Ireland 2016

Celebrating our past

In 1916, the proclamation of the Irish Republic was first read out loud on the steps of the General Post Office in Dublin. The 6-day rebellion that followed became one of the most formative events of Ireland's modern history – and so began the Republic’s incredible journey to independence. Over a century later, people can look back on this fascinating period, reflect on the progress that has taken place, and look to the future with pride.

All changed, changed utterly

'Easter 1916' – WB Yeats

Today, everyone is welcome to join in as Ireland's history is celebrated. Experience the life-changing stories of some of the country’s most famous landmarks and walk in the footsteps of the men and women whose idealism gave birth to a nation. 1916 was a special year for Ireland – and we want to share it with the world.

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Touching history

At the heart of both Ireland’s early 20th-century history and its main thoroughfare in the 21st century, the General Post Office (GPO) is one of Dublin’s most iconic buildings. It was also the headquarters of the rebels during the Easter Rising 1916. You can still trace the bullet holes that riddle its façade...

A stroll across the city is the National Museum of Ireland at Collins Barracks, and the chance to feast your eyes on 15,000 artefacts from that fateful week, showcasing everything from prison diaries to the original flag of the Irish Republic, which flew from the GPO during the Rising.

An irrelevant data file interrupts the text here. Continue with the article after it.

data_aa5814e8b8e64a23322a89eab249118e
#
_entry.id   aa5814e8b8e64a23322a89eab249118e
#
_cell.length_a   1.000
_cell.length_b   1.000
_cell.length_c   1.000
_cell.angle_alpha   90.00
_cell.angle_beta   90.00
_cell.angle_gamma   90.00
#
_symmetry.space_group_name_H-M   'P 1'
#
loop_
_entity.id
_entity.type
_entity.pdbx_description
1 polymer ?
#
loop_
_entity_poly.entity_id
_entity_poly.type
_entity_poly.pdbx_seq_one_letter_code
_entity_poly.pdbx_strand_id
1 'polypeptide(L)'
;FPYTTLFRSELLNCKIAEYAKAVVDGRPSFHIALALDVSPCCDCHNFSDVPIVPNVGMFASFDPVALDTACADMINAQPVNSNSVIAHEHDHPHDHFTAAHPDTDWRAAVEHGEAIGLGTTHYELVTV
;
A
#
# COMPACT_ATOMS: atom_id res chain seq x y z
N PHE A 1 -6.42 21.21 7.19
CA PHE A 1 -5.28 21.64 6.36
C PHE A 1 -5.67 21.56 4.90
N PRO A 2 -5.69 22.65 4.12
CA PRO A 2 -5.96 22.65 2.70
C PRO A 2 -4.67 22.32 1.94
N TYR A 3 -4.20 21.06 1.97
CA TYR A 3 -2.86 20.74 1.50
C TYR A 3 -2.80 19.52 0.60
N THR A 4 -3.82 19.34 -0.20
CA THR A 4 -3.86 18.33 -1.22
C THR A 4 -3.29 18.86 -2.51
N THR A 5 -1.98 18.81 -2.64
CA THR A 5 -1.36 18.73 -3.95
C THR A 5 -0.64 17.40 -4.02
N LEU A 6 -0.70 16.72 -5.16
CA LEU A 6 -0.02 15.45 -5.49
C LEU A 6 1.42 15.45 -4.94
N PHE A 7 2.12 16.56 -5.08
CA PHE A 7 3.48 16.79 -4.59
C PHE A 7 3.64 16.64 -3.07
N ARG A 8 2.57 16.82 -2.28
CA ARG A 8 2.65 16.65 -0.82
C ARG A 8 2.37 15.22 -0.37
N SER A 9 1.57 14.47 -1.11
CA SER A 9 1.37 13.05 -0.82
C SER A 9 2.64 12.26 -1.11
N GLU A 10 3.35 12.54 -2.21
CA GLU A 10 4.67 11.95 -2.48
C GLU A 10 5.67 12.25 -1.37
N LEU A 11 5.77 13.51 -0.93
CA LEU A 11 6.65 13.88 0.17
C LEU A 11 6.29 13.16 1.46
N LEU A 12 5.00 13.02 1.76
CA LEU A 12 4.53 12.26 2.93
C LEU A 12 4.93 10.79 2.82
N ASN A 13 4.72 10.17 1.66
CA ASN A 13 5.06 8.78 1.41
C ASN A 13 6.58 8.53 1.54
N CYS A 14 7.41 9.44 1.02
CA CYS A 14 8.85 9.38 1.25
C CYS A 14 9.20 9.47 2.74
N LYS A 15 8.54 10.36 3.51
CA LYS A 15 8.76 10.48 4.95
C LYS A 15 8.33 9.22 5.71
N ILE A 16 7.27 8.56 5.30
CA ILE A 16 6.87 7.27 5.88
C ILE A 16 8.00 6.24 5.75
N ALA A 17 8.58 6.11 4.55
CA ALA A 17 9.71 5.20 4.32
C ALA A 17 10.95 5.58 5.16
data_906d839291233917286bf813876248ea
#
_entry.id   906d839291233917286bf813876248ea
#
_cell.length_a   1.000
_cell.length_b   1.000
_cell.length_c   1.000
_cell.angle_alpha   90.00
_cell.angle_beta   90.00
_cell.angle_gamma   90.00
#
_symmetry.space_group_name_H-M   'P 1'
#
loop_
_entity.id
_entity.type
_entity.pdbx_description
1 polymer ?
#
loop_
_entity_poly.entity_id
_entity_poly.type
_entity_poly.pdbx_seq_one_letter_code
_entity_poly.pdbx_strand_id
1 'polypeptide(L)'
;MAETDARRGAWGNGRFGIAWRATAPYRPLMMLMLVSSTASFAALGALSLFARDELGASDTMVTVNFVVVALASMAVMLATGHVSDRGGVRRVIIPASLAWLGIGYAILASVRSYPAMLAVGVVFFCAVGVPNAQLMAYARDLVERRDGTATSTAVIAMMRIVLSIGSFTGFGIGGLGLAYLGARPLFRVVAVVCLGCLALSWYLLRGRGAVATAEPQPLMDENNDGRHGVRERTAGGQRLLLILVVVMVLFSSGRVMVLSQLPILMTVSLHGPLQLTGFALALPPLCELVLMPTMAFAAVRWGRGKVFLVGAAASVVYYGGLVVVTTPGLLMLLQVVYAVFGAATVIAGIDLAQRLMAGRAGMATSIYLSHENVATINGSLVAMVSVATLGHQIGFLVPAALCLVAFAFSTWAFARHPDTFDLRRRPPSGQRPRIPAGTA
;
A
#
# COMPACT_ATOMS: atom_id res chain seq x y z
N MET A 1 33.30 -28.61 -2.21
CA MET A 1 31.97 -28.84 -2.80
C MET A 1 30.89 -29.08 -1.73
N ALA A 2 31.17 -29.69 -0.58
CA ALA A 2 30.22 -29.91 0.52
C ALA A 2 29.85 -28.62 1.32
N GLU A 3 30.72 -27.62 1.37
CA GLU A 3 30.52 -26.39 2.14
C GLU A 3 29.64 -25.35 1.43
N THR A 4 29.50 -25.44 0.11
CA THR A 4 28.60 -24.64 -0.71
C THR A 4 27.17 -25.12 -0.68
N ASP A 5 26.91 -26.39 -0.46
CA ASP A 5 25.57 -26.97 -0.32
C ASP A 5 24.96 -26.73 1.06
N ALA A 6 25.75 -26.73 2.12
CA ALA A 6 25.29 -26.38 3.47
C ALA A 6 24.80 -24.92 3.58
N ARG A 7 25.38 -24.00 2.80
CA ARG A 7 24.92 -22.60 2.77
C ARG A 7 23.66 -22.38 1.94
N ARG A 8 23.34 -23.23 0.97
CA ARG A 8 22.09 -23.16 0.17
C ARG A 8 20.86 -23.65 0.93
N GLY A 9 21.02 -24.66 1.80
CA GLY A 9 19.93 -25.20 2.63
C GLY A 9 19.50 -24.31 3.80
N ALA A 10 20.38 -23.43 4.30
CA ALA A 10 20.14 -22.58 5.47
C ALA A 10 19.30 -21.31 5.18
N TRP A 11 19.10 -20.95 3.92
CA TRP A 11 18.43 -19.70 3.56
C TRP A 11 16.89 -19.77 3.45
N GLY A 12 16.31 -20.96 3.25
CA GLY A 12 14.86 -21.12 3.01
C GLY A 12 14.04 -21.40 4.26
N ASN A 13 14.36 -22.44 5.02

Dublin city centre (image courtesy of the National Library of Ireland)
Dublin city centre (image courtesy of the National Library of Ireland)

A journey through time

Kilmainham Gaol, voted the number one landmark by TripAdvisor, is one of Ireland’s most visited attractions, and you can find out more about the lives of the rebellion leaders in the new Courthouse Visitor Centre.

Meanwhile, an interactive multimedia experience at the newly restored Richmond Barracks delves into the complex and fascinating journey of the 3,000 Irish rebels imprisoned there – including Michael Collins and Eamon de Valera.

Was your family a part of history?

Your family's history in Ireland

Ireland's story is unfolding all the time, and through our art, literature and music, you can discover a very modern place, where the past is remembered and the future is full of possibilities. Look out for the exciting programme of cultural events taking place around April each year, which explore this special moment in Ireland's history.

And as the focus is on the past, there's no better time to take a trip here to trace your own family history – you never know who you might find!

Ha'penny Bridge, Dublin

Dublin and beyond

Dublin is naturally brimming with history and part of its appeal is peeling back those layers to uncover Viking settlers, medieval cathedrals and gracious Georgian buildings. All of which have played a huge part in why the city is so beloved today.

But our culture has a more vibrant side, too. Take a tour of the hotspots frequented by James Joyce and Oscar Wilde in this UNESCO City of Literature; sample the contemporary cuisine for which Dublin is developing an international reputation; or pop out for a pint to Bono’s local pub, Finnegans, in Dalkey.

If your taste for history is stirred by your Dublin trip, then definitely take the time to explore beyond the city and delve into Ireland’s Ancient East. In this story-strewn part of the island, you can wander through 5,000 years of history, from Neolithic tombs to the great houses of the aristocracy.

Continue your journey